San Francisco is a food lover's paradise. The quality and competition among restaurants is so intense, that many restaurants have gala openings only to close down as the fad passes. The main trick is to get good service, extraordinary quality, and reasonable portions. Restaurants creating apparently artful but food wise stingy plates leave the patron feeling like a joke has been played on them. These are the restaurants that open up quickly for the tourist buck and then close down quickly when word gets around. Since reviews are so often stale, I recommend SFgate.com, which has timely updates, as well as a search engine by type of cusine and location in town. Just be careful to avoid finding a great restaurant out of town, as this database does include a few of these extra-Bay area restaurants too. This website also includes great uptodate articles about what else is happening around town in terms of food and entertainment.
A BRIEF, SELECTIVE, AND OPINIONATED HISTORY OF SAN FRANCISCO
The Gold Rush
Very little exists of pre-Gold Rush San Francisco. Before news of the gold discovery at Sutter's Mill hit, San Francisco was a sleepy little town of about 2,000 or so, nestled around Yerba Buena Cove. In May of 1848, Sam Brannan rode his horse through Portsmouth Square, and, in an event almost equal to Paul Revere's ride, brought news of the gold strike at Sutter's Mill in the Sierra foothills, screaming "Gold! Gold! Gold from the American River!." Within 2 years, SF's population went from 2,000 to 25,000; by 1860 it was 56,000, and by 1870 it had grown to 150,000.
San Francisco became synonymous with sin, and the Barbary Coast was a legendary vice district. Lawlessness was rampant, but vigilante groups (some of them formed by the previously mentioned Brannan himself) were a strong counterforce, and were largely successful in weeding out many of the more serious criminals. It's safe to say that San Francisco may not have become the city that it is without the efforts of these vigilantes.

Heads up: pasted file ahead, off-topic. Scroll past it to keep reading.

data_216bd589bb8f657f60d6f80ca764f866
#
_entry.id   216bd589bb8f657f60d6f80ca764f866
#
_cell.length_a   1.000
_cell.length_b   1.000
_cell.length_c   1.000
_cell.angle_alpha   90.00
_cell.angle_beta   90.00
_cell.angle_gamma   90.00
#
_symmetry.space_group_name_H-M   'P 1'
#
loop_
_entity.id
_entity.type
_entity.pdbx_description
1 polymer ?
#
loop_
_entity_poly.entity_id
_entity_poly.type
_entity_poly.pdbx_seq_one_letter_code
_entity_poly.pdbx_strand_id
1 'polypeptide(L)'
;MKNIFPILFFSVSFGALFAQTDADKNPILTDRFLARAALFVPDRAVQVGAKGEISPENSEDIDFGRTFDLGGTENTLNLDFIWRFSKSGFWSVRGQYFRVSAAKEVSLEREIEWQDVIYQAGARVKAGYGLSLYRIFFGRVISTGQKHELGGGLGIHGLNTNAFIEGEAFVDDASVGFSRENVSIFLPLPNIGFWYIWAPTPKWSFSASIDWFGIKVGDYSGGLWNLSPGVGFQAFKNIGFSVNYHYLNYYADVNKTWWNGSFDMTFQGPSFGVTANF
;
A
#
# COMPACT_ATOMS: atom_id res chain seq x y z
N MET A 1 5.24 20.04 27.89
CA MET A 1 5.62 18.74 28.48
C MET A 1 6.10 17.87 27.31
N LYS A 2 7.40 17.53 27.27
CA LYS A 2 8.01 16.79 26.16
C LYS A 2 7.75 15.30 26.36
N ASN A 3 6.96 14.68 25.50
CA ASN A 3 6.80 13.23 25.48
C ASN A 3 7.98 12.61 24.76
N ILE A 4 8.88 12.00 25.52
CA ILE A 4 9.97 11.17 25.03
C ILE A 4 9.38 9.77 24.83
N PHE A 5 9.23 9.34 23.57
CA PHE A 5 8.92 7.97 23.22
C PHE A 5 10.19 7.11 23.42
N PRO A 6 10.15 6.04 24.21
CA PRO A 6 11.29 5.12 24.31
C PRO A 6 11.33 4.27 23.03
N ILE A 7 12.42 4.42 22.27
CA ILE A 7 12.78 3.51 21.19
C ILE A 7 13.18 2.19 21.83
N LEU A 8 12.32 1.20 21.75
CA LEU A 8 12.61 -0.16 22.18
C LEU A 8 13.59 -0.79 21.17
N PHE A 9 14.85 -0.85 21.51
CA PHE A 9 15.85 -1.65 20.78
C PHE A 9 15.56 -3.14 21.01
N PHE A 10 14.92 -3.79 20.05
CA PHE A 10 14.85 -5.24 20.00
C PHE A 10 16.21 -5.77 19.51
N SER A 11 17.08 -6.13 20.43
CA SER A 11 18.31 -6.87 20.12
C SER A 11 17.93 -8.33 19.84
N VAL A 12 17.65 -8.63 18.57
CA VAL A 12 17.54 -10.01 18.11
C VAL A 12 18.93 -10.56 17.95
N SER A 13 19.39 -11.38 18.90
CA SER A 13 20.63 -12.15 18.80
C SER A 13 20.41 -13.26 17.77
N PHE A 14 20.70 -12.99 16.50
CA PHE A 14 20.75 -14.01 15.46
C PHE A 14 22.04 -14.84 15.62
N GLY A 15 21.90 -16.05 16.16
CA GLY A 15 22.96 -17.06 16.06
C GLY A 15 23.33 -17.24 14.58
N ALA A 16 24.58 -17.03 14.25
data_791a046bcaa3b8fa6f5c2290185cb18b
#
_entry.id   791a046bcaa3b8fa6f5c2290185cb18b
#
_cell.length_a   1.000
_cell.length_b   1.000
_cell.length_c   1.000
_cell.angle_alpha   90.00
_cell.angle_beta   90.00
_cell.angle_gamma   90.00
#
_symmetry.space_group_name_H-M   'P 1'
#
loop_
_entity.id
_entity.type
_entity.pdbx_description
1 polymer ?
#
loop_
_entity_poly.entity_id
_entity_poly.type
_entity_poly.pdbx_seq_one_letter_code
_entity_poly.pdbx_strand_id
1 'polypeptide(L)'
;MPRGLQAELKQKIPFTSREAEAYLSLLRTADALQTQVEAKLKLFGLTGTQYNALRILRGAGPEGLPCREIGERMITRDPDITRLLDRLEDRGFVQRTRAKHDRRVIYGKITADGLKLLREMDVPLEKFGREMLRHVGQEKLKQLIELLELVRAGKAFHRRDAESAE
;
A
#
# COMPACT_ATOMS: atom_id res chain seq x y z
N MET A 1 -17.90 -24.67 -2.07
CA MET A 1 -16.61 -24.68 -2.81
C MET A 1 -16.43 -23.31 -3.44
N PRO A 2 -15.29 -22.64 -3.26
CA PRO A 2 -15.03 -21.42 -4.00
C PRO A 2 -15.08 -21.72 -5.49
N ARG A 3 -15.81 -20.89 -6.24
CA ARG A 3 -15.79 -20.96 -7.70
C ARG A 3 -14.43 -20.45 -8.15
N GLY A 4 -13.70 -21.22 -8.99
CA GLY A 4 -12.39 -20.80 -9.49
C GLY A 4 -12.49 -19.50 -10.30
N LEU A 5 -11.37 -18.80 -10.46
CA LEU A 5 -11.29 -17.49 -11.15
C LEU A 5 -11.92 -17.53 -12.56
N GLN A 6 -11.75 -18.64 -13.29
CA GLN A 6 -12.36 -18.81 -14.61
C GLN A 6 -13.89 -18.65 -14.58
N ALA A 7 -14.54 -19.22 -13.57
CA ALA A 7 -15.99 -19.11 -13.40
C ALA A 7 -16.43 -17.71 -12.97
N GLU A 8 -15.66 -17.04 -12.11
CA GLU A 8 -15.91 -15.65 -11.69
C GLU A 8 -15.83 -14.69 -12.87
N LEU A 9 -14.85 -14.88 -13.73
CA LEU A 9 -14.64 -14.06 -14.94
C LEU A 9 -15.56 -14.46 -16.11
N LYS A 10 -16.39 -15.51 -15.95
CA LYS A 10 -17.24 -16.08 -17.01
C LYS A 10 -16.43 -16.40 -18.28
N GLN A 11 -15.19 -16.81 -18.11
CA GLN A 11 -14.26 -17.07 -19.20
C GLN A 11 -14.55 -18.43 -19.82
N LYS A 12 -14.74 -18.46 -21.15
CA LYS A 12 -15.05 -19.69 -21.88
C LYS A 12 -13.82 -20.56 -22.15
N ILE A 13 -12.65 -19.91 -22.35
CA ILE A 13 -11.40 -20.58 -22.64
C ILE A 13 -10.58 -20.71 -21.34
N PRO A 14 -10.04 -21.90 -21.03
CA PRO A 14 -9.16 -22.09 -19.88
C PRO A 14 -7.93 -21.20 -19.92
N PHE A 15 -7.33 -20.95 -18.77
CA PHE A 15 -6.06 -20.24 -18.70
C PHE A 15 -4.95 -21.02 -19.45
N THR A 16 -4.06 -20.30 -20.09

San Francisco continued to grow and grow, taking its place among the great cities of the world. And then....WHAMMO!
The 'Big One' - 1906 earthquake and fire
It's hard to really grasp the significance of the 1906 earthquake these days, but I'd say it's easily in the top 5 worst disasters in American history. You have to remember that, at the time, San Francisco was by far the largest and most important city west of the Mississippi River (and would continue to be until surpassed by Los Angeles in the mid 1910's). It was the heart of the new west, and the earthquake utterly destroyed it, seemingly for good. But the city-folk proved to be a resourceful lot, and in seemingly no time at all San Francisco was back on its' feet.
Fondest memory: Contrary to the notion that the entire city was destroyed, there is still quite a bit of pre-1906 architecture to be seen and appreciated (I, in fact, live in a building that was built in 1886!). You just won't find much of it downtown, for obvious reasons. The exception is the Jackson Square Historic District, which was saved from the fire thanks mostly to the fact that it was right on the waterfront - a waterfront that was filled in long ago. Telegraph Hill (Coit Tower) also has some areas that were saved, and is home to some of the oldest existing homes in the City. And Alamo Square has an excellent concentration of pre-1906 architecture, including examples of nearly every late 19th century building style - including its famous row of Victorians.
One of the good aspects of the 1906 earthquake was that it greatly cleaned up the city; the vice dens of the Barbary Coast dwindled away, and San Francisco became more than just a port of call; it became home.
Fast Forward to the 60's
Ah... the 60's. First the beats, and then the hippies, made San Francisco synonymous with the Baby-Boom generation's coming of age.
Unfortunately, there isn't much remaining of the Beat Generation (except Lawrence Ferlinghetti), though there are some remnants of it left around North Beach.
The hippies? That's another story. The Haight/Ashbury is teeming with "Summer of Love" late-60's nostalgia, and some of you folks who were actually there might even find some pieces of the real thing (like the Dead House at 710 Ashbury) still in existence. For the most part, though, the Haight is more of a psychadelia-themed shopping mall than a real live expression of 60's counter-cultural values; indeed, the street kids that litter the Haight invoke more of the early-70's "hangover" days of the Haight, when speed was the drug of choice and the icky predator-types had driven out all semblance of 'peace' and 'love' from the area.